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Open AccessArticle

Resonances in Systems Involving Positrons

Heliophysics Science Division, NASA/Goddard Space Flight Center, Greenbelt, MD 20771, USA
Atoms 2020, 8(2), 20;
Received: 17 February 2020 / Revised: 30 April 2020 / Accepted: 5 May 2020 / Published: 7 May 2020
(This article belongs to the Special Issue Interactions of Positrons with Matter and Radiation)


When an incident particle on a target gets attached to the target, the cross-section at that energy could be much larger compared to those at other energies. This is a short-lived state and decays by emitting an electron. Such states can also be formed by the absorption of a photon. Such states are below the higher thresholds and are called autoionization states, doubly excited states, or Feshbach resonances. There is also a possibility of such states to form above the thresholds. Then they are called shape resonances. Resonances are important in the diagnostic of solar and astrophysical plasmas. Some methods of calculating the resonance parameters are described and resonance parameters occurring in various systems are given.
Keywords: autoionization states; doubly excited states; Feshbach states; resonances; shape resonances autoionization states; doubly excited states; Feshbach states; resonances; shape resonances

1. Introduction

In measuring scattering cross-sections, a peak or dip implies that the incident particle has formed a compound state which decays after a while. Such a state is called an autoionization state, a doubly excited state, or a resonance state, and has a very short lifetime compared to real bound states. Such states can also be formed by absorption of radiation in the target. Resonances are ubiquitous in electron-atom and electron-ion interactions. They play an important role in solar and astrophysical plasmas to infer temperatures and densities of plasmas [1]. However, they are not that common in the case of positron-target systems.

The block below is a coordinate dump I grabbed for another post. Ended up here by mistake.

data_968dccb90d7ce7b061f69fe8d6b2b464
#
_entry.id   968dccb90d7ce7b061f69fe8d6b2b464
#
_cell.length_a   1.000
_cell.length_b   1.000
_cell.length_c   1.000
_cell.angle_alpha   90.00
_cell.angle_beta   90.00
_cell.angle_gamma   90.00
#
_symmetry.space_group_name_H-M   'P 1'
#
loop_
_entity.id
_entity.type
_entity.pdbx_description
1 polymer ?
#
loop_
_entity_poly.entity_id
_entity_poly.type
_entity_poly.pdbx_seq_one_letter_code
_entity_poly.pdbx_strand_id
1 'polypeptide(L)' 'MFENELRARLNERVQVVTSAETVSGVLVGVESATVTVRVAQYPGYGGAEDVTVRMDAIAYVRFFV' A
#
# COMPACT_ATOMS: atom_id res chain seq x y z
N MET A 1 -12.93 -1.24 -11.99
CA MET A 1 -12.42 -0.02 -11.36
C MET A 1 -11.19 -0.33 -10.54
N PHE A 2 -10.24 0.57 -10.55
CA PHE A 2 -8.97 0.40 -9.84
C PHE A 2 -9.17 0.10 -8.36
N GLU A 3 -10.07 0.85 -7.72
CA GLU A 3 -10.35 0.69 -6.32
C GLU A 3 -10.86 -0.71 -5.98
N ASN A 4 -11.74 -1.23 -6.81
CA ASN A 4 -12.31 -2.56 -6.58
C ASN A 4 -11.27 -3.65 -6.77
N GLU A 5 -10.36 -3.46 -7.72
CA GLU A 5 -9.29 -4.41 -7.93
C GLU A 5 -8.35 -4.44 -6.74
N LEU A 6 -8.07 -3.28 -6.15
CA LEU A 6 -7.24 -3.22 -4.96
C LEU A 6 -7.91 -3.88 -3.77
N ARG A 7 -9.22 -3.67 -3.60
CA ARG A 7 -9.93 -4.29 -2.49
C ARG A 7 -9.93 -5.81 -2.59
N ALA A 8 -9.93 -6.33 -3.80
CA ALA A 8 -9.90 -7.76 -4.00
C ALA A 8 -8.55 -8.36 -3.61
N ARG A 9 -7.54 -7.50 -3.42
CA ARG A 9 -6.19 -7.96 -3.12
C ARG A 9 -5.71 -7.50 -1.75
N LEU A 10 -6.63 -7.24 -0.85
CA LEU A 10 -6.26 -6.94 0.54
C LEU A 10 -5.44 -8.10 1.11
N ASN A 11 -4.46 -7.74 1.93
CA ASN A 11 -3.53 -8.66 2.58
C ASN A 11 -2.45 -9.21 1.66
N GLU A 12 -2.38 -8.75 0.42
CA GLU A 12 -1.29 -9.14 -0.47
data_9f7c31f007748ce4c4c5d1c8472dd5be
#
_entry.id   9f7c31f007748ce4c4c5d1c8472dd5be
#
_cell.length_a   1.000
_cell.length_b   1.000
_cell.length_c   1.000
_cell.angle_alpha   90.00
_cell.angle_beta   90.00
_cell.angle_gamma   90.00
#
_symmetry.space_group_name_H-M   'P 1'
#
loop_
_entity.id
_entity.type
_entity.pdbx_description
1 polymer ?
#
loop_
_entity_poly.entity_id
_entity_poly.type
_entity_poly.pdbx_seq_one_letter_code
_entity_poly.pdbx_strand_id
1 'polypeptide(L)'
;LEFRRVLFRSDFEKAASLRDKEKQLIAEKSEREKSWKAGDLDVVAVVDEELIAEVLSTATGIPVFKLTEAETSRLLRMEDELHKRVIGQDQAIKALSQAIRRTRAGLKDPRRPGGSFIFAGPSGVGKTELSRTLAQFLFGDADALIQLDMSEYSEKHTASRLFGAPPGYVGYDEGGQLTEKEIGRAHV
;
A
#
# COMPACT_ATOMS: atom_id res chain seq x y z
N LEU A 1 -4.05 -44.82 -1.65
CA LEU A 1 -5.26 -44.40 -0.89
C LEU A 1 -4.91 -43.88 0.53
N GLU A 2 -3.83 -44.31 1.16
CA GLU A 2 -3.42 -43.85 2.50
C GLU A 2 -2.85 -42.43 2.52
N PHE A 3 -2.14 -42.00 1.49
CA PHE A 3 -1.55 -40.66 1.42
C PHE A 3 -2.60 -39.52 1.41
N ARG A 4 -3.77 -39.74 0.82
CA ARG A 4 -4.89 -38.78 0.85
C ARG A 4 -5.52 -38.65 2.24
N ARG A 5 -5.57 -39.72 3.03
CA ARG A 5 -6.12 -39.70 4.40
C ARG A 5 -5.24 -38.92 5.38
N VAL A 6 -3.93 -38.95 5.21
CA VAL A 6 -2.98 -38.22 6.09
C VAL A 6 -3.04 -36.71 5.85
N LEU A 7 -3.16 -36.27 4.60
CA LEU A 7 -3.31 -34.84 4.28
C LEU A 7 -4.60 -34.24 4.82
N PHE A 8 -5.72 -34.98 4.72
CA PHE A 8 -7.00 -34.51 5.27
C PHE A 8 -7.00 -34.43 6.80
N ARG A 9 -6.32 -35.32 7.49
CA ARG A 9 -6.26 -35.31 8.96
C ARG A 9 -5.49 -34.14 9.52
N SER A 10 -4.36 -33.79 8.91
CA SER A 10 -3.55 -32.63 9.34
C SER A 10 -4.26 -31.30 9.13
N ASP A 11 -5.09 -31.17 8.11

In a simple system like a positron-hydrogen, the positron and electron tend to be on the same side of the nucleus because of the attraction between the two particles, unlike in the case of the electron-hydrogen system where the two electrons tend to be on the opposite sides of the nucleus because of the repulsion between the two electrons. This shows that the correlations become very important in a positron-hydrogen system. This makes calculations of resonances difficult because many terms are required to calculate resonance parameters. Moreover, there is a positronium channel open below all the thresholds and this adds further complications.

2. Methods of Calculations

There are methods like the stabilization method, complex rotation method, Feshbach operator formalism [2], close-coupling method, and R-matrix method to calculate the resonance parameters. In approach [2], projection operators P and Q are defined such that P projects on a state and Q = 1 − P removes that state, P2 = P, Q2 = Q (idempotent), and PQ = 0 (orthogonality). We form a wave function Q Ψ which is such that the lower states have been removed [3]. Therefore, using Raleigh–Ritz variational principle, we obtain eigenvalues:
ε Q = < Q Ψ | H | Q Ψ > < Q Ψ | Q Ψ >
These eigenvalues give us the positions of resonances. We obtain these bound states which are embedded in the continuum and are below the higher thresholds. They correspond to resonance states within the continuum which must be calculated separately and the width for each state must be calculated. In the narrow region of the width, the scattering phase shift increases by π radians. Calculation of the shift and width requires continuum functions (cf. Equation (2.13a)) in [3]. Various approximations like the exchange approximation, method of polarized orbitals, close-coupling approximation have been used to calculate continuum functions. However, it is difficult to write projection operators P and Q when the positronium channel is open. We need to use a method which does not depend on projection operator formalism [2].
The complex rotation method, based on a theorem by Belslev and Combes [4], has been applied extensively to calculate resonance parameters with great accuracy. The advantage of this formulation is that only discrete functions are included in the wave function and the continuum function is not necessary. In this method, the radial part is rotated by an angle θ. The Hamiltonian is transformed in the same way. The angle is varied until the eigenvalues do not change. Widths of the states are also obtained in the same calculation. Since there are also eigenvalues in the continuum, the shift mentioned above is included in the resonance positions obtained in this method. This is discussed further in Section 3.
This method gives the resonance positions which include the shift due to the interaction of discrete states with the continuum and need not be calculated separately. The eigenvalues obtained in this method are complex, where the complex part gives the width of the state.